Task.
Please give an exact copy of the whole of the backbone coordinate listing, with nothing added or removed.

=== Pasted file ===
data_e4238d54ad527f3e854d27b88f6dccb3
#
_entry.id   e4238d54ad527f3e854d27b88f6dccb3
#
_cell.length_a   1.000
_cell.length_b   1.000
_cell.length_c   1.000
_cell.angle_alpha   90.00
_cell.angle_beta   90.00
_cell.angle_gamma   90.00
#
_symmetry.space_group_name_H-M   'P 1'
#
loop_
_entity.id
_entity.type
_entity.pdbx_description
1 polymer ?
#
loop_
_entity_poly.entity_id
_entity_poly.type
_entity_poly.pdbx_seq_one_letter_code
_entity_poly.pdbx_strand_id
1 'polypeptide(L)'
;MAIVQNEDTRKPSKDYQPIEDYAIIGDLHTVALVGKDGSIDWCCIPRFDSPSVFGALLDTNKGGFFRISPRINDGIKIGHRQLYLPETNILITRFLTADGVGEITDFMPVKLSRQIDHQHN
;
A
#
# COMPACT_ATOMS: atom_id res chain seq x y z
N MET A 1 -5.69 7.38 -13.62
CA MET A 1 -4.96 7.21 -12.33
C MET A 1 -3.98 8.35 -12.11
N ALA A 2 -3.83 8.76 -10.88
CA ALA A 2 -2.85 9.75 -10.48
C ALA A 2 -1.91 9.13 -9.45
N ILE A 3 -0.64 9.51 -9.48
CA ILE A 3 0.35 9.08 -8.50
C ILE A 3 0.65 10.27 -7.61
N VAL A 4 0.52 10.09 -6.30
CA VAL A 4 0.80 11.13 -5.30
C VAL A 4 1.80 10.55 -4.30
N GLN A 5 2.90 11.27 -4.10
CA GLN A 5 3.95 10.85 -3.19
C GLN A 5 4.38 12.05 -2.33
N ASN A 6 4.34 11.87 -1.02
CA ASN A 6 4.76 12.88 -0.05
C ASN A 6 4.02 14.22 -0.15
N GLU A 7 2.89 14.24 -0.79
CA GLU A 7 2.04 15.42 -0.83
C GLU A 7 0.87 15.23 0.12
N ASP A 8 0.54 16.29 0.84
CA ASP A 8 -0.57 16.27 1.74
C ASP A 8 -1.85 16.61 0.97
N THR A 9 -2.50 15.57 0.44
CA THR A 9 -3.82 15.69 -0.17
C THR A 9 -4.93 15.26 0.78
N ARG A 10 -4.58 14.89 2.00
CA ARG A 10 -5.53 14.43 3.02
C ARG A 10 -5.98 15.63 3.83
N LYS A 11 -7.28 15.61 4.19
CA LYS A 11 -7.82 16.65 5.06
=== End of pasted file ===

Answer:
data_e4238d54ad527f3e854d27b88f6dccb3
#
_entry.id   e4238d54ad527f3e854d27b88f6dccb3
#
_cell.length_a   1.000
_cell.length_b   1.000
_cell.length_c   1.000
_cell.angle_alpha   90.00
_cell.angle_beta   90.00
_cell.angle_gamma   90.00
#
_symmetry.space_group_name_H-M   'P 1'
#
loop_
_entity.id
_entity.type
_entity.pdbx_description
1 polymer ?
#
loop_
_entity_poly.entity_id
_entity_poly.type
_entity_poly.pdbx_seq_one_letter_code
_entity_poly.pdbx_strand_id
1 'polypeptide(L)'
;MAIVQNEDTRKPSKDYQPIEDYAIIGDLHTVALVGKDGSIDWCCIPRFDSPSVFGALLDTNKGGFFRISPRINDGIKIGHRQLYLPETNILITRFLTADGVGEITDFMPVKLSRQIDHQHN
;
A
#
# COMPACT_ATOMS: atom_id res chain seq x y z
N MET A 1 -5.69 7.38 -13.62
CA MET A 1 -4.96 7.21 -12.33
C MET A 1 -3.98 8.35 -12.11
N ALA A 2 -3.83 8.76 -10.88
CA ALA A 2 -2.85 9.75 -10.48
C ALA A 2 -1.91 9.13 -9.45
N ILE A 3 -0.64 9.51 -9.48
CA ILE A 3 0.35 9.08 -8.50
C ILE A 3 0.65 10.27 -7.61
N VAL A 4 0.52 10.09 -6.30
CA VAL A 4 0.80 11.13 -5.30
C VAL A 4 1.80 10.55 -4.30
N GLN A 5 2.90 11.27 -4.10
CA GLN A 5 3.95 10.85 -3.19
C GLN A 5 4.38 12.05 -2.33
N ASN A 6 4.34 11.87 -1.02
CA ASN A 6 4.76 12.88 -0.05
C ASN A 6 4.02 14.22 -0.15
N GLU A 7 2.89 14.24 -0.79
CA GLU A 7 2.04 15.42 -0.83
C GLU A 7 0.87 15.23 0.12
N ASP A 8 0.54 16.29 0.84
CA ASP A 8 -0.57 16.27 1.74
C ASP A 8 -1.85 16.61 0.97
N THR A 9 -2.50 15.57 0.44
CA THR A 9 -3.82 15.69 -0.17
C THR A 9 -4.93 15.26 0.78
N ARG A 10 -4.58 14.89 2.00
CA ARG A 10 -5.53 14.43 3.02
C ARG A 10 -5.98 15.63 3.83
N LYS A 11 -7.28 15.61 4.19
CA LYS A 11 -7.82 16.65 5.06